A Modest Proposal for Your Holiday Correspondence
December 22, 2008
Today's post is from law professor and humorist Jay Wexler, author of the forthcoming Holy Hullabaloos: A Road Trip to the Battlegrounds of the Church/State Wars. Wexler teaches at the Boston University School of Law. Read more of Jay Wexler's humor at holyhullabaloos.typepad.com.
With Christmas just a few days away and New Year's right around the corner, this is the time when each day my family's mailbox fills up with treasured holiday cards from family, friends, and creepy high school classmates we thankfully haven't seen in twenty years. We love the letters with their welcome updates—a vacation in Europe, a promotion to assistant sales manager, a tumor caught just in time! Our favorite part of these cards, however, has always been the picture. This is our chance to see what you all look like after the passage of another year. Has Father Time treated you well, or could you use some help from the plastic surgery clinic down the street? What kinds of shoes do you fancy, and are your knees still as lovely as I remember? Is your face still symmetrical, or has Father Bell's Palsy paid you a little visit?
Sadly, though, more and more the pictures we receive don't contain images of you at all. Instead, we get measly little photographs of your kids and maybe a pet chinchilla in a sweater with snowflakes on it. This would have shocked the Pilgrims, whose primitive stick-figure Christmas cards always depicted the entire family in their dour black frocks. In fact, it wasn't until the industrial revolution that children occasionally started appearing alone on holiday cards—though these images of dirty child laborers look a bit shocking to our delicate modern sensibilities.
Don't get me wrong: We love kids. We love looking at them, playing with them, dangling yarn around and watching them get all tangled up. What adorable little creatures! But it's you we know, you we once pulled all nighters with in college, you whose shoes we puked on during homecoming. We want to know what you look like after all these years, and even more than that, we'd love to discover what ugly dude you ended up marrying.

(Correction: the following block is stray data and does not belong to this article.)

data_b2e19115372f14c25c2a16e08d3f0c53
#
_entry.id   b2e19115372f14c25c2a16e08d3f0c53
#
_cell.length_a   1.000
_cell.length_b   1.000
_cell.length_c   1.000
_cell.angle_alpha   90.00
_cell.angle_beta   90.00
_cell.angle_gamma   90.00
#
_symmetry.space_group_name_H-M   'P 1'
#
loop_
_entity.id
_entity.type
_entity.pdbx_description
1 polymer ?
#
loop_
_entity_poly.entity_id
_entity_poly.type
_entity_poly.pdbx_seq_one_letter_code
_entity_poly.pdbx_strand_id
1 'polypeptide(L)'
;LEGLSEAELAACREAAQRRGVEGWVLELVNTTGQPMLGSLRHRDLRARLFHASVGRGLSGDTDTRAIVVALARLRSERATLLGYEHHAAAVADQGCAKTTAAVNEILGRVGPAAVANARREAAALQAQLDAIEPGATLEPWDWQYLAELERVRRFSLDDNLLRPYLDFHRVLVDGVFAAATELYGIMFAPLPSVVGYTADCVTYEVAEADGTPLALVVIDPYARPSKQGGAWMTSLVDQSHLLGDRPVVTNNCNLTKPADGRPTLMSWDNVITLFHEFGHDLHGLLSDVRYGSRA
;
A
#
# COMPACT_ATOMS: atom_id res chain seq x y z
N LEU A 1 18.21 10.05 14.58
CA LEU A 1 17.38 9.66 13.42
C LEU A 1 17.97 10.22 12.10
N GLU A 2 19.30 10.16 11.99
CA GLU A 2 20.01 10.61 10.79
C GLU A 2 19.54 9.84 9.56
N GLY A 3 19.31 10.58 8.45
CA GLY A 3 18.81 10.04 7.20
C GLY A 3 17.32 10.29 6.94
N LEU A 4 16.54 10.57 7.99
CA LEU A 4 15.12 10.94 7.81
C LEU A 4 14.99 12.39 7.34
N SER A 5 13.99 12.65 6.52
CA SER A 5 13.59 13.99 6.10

We've heard all the arguments for just displaying your kids. You say, for instance, that you're just giving the people what they want, or that children are "the reason for the season." What are you, frickin' Gandhi? Believe me, we know what you are loathe to admit: that this apparent act of generosity and selflessness merely disguises the rotten truth behind it. We know that by making the cutest member(s) of your family your mouthpiece, you are selfishly contributing to our culture's obsession with youth and beauty, flaming the fires of vanity in a new generation, and hiding behind false claims of generational sacrifice.
In fact, everyone knows the real reason you won't put yourself on your cards. You are scared. Scared that we will see your flaws, your receding hairlines, your bulging bellies, your sagging buttocks, your festering scabs, that owl which lives in your burgeoning tufts of chest hair. But please know that we are all in the same boat. We all age at the same rate. Your hairlines are our hairlines, your bellies are our bellies (almost). And, in any event, remember that each person is his or her own harshest critic. We don't care about your flaws; we probably won't even notice them, and if we do, we probably won't send mass emails about them or post them on our blog.
So, what can we do to make sure you start sharing pictures of yourselves with us? We could rely on the power of the arguments we've advanced or count on your good will, but who are we kidding? If you can't learn a lesson from the Pilgrims, you're sure not going to listen to us. No, this is a problem that calls for a legal solution. Our proposal is simple: Congress should amend the tax code to allow a deduction for the costs associated with the production and distribution of holiday cards, but only if those cards include a picture which shows every member of the family. Hey, if Congress can massage the tax code to encourage public goods like marriage, home ownership, and gambling losses, why not this?
We realize it's too late for Congress to act in time to save this holiday season. But with President-elect Obama ready to take the reins in January, next year could be the one where we finally get to see some real change around here. Whatever happens in 2009, though, Happy Holidays to you and your stupid chinchilla!